Sealing gangs established seasonal camps at Toropuihi and Kahurangi on the west coast of the Nelson region from the early 1800s until the 1820s. Whalers came next, until the 1840s. They killed seals in the whaling off-season.
New Zealand Company settlement
In October 1841 three small ships, the Arrow, Will Watch and Whitby, sailed from Wellington under 42-year-old Captain Arthur Wakefield to decide on the location of Nelson, which was to be the second New Zealand Company settlement, after Wellington. They anchored at Astrolabe Roadstead on the west coast of Tasman Bay and explored Riwaka, Moutere and areas around the Motueka and Waimea rivers.
Māori had told Wakefield of their fishing grounds at Te Whakatū (present-day Nelson city). On 19 October 1841 a party in a boat – Captain Moore, a Māori named Pito and two others – went over to the eastern shore of Tasman Bay to investigate. Behind a natural breakwater – the 13-kilometre Boulder Bank – they saw the harbour that became known as Nelson Haven. Wakefield chose this as the settlement site, as the level land (the Maitai River flats) was both adjacent to a good harbour and close to the Waimea Plains.
‘The long-sought Wairoo’
In 1843 a party of 10 early Nelson residents explored the hills behind the city, hoping to find an easy route to the Wairau valley, which was being eyed up for grazing. Edward Stafford, who was to be Nelson’s first provincial superintendent, wrote in his journal: ‘Before us lay range over range in twisted and distorted shapes, each o’erlapping each, till, stern, gloomy and impassable rose the rugged range bounding on the West the long-sought Wairoo.’1
There was some haste to establish a settlement, as the immigrant ships had already left England and were expected in early February 1842. There were three months to survey town sections and farms and build shelter for the new arrivals. The first immigrant ship, the Fifeshire, was sighted on 1 February 1842. Ships continued to arrive, and within a few months the town had a population of several thousand. Settlers spread from Nelson Haven to land around the Waimea and Motueka rivers and to Motupipi in Golden Bay, setting up farms and sawmills.
Organised immigration was suspended in 1843 as the company was running out of money. The scheme had been hastily conceived and poorly thought out. There was also a lot of space between buildings – the result of selling 1-acre (0.4-hectare) sections, many of which remained unsold.
An umbrella and a box
In the early 1840s Nelson’s first houses were often built from little more than fern branches, as one writer commented: ‘I was passing one of this description one day situated on low land near the river, and ventured to express an opinion that fern thatch could not afford much protection from rain, and that I thought some danger was to be apprehended from the rising of the river, when the matron of the house replied: “Oh! the river often rises, and the rain pours through the roof, and then we stand on top of a big box, and hold up an umbrella all night.”’2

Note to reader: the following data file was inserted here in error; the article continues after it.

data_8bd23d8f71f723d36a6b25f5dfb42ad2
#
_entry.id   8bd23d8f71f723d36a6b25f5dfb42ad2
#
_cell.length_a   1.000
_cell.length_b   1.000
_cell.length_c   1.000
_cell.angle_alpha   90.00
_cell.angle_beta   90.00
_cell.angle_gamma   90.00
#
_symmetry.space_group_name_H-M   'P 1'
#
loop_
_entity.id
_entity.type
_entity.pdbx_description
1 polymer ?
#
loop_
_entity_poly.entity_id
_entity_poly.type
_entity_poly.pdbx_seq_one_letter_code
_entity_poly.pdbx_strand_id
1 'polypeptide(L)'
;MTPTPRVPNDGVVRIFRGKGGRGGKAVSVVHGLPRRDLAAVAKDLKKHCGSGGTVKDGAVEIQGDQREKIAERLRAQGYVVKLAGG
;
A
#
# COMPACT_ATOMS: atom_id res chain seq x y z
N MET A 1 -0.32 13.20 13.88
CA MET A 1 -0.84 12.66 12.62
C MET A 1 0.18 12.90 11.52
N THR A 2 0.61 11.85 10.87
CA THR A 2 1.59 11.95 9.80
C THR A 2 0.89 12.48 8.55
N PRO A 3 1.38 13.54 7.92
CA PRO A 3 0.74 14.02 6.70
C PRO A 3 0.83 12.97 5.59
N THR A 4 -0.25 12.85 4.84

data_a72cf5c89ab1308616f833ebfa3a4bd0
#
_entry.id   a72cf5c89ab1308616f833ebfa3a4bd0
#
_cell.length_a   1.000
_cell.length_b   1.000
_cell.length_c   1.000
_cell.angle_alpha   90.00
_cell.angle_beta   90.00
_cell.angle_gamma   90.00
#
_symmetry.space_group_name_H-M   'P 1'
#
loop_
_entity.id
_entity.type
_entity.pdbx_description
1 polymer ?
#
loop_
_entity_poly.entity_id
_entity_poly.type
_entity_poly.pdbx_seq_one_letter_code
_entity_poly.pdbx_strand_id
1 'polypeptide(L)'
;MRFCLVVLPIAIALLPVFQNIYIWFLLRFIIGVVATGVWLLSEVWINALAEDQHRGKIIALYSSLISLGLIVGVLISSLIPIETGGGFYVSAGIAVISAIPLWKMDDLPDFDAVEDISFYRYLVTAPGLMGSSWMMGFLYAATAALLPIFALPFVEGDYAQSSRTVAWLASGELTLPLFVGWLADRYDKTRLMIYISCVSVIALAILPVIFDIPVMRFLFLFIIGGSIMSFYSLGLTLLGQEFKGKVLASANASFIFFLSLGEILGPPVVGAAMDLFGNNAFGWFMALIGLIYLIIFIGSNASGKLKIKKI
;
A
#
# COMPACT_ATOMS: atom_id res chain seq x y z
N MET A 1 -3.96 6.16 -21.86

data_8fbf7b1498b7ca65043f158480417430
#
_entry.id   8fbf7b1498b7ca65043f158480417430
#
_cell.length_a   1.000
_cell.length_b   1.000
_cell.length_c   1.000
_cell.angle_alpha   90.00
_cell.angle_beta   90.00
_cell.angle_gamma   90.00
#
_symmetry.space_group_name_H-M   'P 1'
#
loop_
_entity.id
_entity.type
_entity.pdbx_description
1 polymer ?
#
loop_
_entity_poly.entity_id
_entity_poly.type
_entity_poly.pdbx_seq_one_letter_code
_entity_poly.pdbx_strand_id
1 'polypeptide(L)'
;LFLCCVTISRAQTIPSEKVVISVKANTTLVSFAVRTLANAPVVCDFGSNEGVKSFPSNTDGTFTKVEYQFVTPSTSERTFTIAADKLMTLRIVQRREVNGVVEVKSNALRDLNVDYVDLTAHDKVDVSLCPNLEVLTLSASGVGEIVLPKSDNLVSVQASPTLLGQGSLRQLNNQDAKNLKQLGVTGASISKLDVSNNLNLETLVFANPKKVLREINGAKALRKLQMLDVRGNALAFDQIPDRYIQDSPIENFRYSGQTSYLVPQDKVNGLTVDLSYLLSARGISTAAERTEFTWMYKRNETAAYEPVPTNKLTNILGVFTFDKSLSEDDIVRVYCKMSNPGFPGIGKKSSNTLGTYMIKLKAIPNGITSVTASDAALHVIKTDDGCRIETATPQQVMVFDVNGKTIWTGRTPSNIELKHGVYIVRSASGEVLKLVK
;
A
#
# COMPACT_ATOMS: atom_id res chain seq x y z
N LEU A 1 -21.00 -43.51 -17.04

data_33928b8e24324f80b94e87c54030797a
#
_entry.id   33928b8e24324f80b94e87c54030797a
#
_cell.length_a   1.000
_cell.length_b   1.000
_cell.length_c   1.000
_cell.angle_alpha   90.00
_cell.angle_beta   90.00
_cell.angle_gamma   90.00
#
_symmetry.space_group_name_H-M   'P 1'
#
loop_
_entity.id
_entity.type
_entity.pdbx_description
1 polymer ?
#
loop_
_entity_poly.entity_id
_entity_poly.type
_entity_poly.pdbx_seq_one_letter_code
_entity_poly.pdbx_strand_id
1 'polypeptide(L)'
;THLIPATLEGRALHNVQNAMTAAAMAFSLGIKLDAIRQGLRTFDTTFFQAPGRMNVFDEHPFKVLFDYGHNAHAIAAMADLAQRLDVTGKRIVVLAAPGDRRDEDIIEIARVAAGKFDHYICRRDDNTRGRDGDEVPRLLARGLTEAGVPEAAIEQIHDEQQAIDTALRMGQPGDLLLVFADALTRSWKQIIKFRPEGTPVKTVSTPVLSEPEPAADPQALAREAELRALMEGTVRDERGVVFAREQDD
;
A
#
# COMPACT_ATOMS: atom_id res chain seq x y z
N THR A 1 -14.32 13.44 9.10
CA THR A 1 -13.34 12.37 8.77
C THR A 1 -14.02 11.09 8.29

By 1858 Nelson had 434 wooden buildings and 27 made of brick or stone. A small wealthy class of about 60 families held balls, informal dinners and parties in each others’ houses. However, sections took years to allocate, with many far from town. There was little investment or employment, so many Nelson labourers squatted on vacant sections.
Runholders in Marlborough had their main residences in Nelson, and sheep were driven inland to Amuri in northern Canterbury. The settlement struggled, with too many labourers and not enough capital. There were also difficulties establishing rights to land acquired from Māori following the Wairau affray. The New Zealand Company was wound up in the early 1850s. When the Taranaki War broke out in 1860, influential Taranaki families such as the Richmonds and Atkinsons relocated to Nelson.
While most settlers were from the United Kingdom, 140 Germans arrived on the St Pauli in 1843 and another 141 on the Skiold in 1844. The Skiold Germans, under their leader Fedor Kelling, established the settlement of Ranzau (later called Hope). Germans also settled in the Moutere Hills at Sarau (now Upper Moutere), Rosental (Rosedale) and Neudorf. Germans were among the first to introduce commercial winemaking, and also specialised in growing fruit trees and hops.
Churches were established in town, and by the end of the 1850s all major denominations had clergymen and churches. As much of the back country was isolated and transport was difficult, small communities also built their own wooden churches, which became a focus for community gatherings on Sundays. Ministers would walk to remote churches to preach.
Anglicans were more prominent than in many other New Zealand cities. Edmund Hobhouse, the first bishop (from 1859 to 1865), was a great walker, visiting remote areas. His successor, Andrew Suter, who was bishop for the next 25 years, also loved walking, as well as nature and art. By the late 1870s he was one of the city’s most influential leaders.